Gareth Keyte (Retired Detective Inspector) stares his experience of the descent into Mental Ill Health due to Occupational Stress and PTSD, and how he climbed out of that deep dark hole. 
As a young boy, my parents like many couples of their generation worked long hours and had several jobs in order to make ends meet. Despite money being tight, my brother and I always had clothes on our backs and food in our bellies. Mum and Dad would share with us stories about the sacrifices they and many other people make for their families. My values were imprinted during this period and fuelled a desire to build an independent future for myself outside of the small Welsh town where we lived. 
At 19 I left home to join the Royal Marines where I would spend the next few years experiencing the world through the eyes of a young soldier helping others. As I broadened my life skills and knowledge of the world, my values shifted as I learned more about physical and mental resilience, loyalty, compassion and comradery. 
At 24 I changed my career path to join West Mercia Police and a few years later I was married with two young children. I worked long hours on a varied shift pattern missing bedtimes, school plays, and other pivotal moments in my young family’s life. I accepted the challenges and sacrifices of the job working long hours, cancelled holidays and rest days while many of my friends and the rest of the country were spending time with their loved ones. 
As a parent, I was always proud of my job and I shared stories with my two young children of all the exciting jobs I would get involved in. I took pride in telling them how I, just like every other cop, soldier, nurse or firefighter was helping to make a difference to people’s lives. By shielding them from the horrific trauma and emotions of the job and only focussing on the positives it was my hope that they would grow up to understand why I was prepared to put myself in harm’s way and work so hard to help others. I have found that this is a familiar story and even though I was working a lot, I still felt I was a good role model.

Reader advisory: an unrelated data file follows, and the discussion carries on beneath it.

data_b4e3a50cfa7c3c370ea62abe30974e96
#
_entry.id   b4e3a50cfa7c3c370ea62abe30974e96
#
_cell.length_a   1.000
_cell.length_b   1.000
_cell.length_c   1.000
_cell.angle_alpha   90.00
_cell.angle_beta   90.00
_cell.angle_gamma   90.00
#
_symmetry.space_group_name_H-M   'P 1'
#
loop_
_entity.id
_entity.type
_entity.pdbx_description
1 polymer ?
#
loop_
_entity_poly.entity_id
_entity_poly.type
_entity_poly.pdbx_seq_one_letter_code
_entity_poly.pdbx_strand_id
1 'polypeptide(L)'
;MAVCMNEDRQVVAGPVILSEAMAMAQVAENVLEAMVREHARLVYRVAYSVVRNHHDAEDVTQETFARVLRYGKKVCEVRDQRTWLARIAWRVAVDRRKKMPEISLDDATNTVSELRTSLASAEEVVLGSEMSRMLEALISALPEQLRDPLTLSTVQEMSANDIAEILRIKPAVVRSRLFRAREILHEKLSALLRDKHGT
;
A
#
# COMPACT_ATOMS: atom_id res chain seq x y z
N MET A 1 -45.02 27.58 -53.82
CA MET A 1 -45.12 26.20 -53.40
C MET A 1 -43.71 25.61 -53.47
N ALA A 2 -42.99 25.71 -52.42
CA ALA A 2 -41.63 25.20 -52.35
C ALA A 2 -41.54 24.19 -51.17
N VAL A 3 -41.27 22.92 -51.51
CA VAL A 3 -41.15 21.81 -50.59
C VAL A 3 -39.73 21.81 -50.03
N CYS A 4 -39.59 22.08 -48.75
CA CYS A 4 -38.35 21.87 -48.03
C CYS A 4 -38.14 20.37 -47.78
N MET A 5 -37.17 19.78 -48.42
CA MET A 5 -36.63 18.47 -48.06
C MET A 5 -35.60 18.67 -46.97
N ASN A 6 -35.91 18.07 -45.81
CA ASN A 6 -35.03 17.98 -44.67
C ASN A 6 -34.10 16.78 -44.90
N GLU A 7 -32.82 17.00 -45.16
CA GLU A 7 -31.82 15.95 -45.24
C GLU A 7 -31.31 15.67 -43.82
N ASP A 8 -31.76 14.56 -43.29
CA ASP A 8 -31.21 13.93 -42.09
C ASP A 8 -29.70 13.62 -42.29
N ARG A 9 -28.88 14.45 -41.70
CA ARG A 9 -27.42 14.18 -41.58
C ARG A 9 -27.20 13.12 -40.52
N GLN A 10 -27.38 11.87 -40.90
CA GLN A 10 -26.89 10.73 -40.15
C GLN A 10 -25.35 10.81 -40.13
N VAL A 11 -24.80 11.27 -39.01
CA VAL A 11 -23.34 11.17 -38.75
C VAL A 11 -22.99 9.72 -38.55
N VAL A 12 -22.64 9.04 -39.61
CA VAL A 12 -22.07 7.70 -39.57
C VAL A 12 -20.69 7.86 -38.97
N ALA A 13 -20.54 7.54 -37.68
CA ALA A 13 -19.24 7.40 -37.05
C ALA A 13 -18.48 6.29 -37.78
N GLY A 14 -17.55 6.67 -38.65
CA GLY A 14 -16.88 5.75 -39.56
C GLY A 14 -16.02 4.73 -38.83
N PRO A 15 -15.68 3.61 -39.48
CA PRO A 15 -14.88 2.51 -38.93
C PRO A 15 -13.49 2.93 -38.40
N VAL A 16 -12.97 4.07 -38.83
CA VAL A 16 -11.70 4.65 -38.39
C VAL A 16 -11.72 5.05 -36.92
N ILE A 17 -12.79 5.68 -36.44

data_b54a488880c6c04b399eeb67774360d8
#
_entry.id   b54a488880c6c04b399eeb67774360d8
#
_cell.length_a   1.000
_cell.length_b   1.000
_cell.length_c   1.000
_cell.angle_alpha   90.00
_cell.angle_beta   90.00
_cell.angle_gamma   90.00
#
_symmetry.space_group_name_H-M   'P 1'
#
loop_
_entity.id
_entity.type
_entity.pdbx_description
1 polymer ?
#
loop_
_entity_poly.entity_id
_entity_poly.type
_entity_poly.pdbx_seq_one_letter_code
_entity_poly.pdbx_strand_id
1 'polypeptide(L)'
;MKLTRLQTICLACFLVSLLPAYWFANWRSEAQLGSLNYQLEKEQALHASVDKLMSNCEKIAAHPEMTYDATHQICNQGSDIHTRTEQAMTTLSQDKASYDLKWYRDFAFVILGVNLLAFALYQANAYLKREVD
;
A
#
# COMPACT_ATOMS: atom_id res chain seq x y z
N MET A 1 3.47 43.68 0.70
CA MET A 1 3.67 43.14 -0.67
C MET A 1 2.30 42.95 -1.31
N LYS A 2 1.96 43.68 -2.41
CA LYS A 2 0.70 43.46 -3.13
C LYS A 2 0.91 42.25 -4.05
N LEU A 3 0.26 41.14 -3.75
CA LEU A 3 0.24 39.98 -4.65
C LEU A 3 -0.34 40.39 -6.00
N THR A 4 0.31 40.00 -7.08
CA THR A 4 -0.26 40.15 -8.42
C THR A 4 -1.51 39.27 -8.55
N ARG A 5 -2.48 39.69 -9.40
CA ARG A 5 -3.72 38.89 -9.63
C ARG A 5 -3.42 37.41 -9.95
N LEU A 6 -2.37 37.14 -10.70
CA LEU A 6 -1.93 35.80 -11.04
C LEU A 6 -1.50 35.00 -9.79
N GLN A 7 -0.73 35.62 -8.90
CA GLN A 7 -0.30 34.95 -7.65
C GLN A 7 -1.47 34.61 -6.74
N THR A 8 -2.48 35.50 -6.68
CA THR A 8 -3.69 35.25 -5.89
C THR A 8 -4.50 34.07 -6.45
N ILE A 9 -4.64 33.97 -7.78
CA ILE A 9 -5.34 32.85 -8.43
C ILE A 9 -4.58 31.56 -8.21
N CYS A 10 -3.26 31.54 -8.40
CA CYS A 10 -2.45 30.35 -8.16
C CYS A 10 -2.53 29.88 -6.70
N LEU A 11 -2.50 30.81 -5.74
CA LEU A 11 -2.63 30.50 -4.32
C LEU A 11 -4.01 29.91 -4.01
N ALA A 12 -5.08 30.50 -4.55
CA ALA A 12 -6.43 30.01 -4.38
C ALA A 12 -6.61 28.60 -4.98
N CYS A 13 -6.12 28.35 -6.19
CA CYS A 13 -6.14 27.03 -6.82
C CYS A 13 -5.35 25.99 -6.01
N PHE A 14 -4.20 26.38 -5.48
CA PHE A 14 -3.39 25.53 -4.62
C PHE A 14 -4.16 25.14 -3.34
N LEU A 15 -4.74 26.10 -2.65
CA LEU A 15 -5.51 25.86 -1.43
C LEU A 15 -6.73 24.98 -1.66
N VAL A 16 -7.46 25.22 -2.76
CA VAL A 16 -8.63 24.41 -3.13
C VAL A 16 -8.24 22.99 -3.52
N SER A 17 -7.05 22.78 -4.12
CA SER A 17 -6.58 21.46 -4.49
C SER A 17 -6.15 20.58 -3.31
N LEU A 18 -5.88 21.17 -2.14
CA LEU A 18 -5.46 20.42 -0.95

An accident involving a close family member put my career into clear perspective – at least for a short time. I had been spending far too much time at work, not enough time with my family and not being compassionate to myself. So I took some much-needed time off to recharge and recover, but it didn’t take more than a few months for me to be back in the thick of it working long hours again. I really didn’t feel that there was any other option for me. 
By my late 30’s I had been promoted to Sergeant and then Inspector and I had experienced more trauma, emotional pain and conflict than the average person would experience in a lifetime. I began to feel that the good we were doing was being outweighed by the bad things we experienced. I began to notice the increasing number of robust and resilient colleagues that were working themselves into the ground. Some colleagues experienced financial pressures, some lost focus on taking care of themselves through poor diet, excessive drinking or exercising less using the shift pattern as an excuse. For many of the men and women I worked with, the strain they were under had led to declining mental health affecting the quality of their relationships at home and at work. 
I was different, or so I thought. I would tell myself that I was the luckiest man in the world in terms of my job and my family, that being a cop was not only an honest and noble job but it is as fulfilling and exciting as it is painful and all-consuming. As a former Marine, I prided myself on needing very little sleep to function and that I could deal with anything life or the job could throw at me. After all, ‘This was the job’ and I got on with maintaining that perspective until the last few years of my service. After 20 years, I experienced a perfect storm of stress and pressure on top of the daily challenges of the job included supporting a broken and suicidal colleague, getting divorced and taking a stand against a bullying senior officer. 
I had never shied away from challenging inappropriate behaviour at work, especially when I became a manager and leader. However, professionally calling-out a senior officer was a whole different ball game and it came with an unprecedented level of stress and anxiety. Even though I had now added to my existing pressures of being an Inspector and SIO, I refused to allow personal ambition to corrupt my integrity and I stood my ground. I was singled-out by the officer who attempted to professionally undermine me over several years despite me submitting grievance and misconduct actions against them in an attempt to get the support of the organisation. I didn’t feel supported at all! Quite the opposite in fact. I felt under attack and ever-vigilant; looking over my shoulder professionally while trying to remain focused on doing my job to the best of my ability. Relationships inside and outside of the workplace were becoming affected and my ability to effectively process information was deteriorating along with my mental health.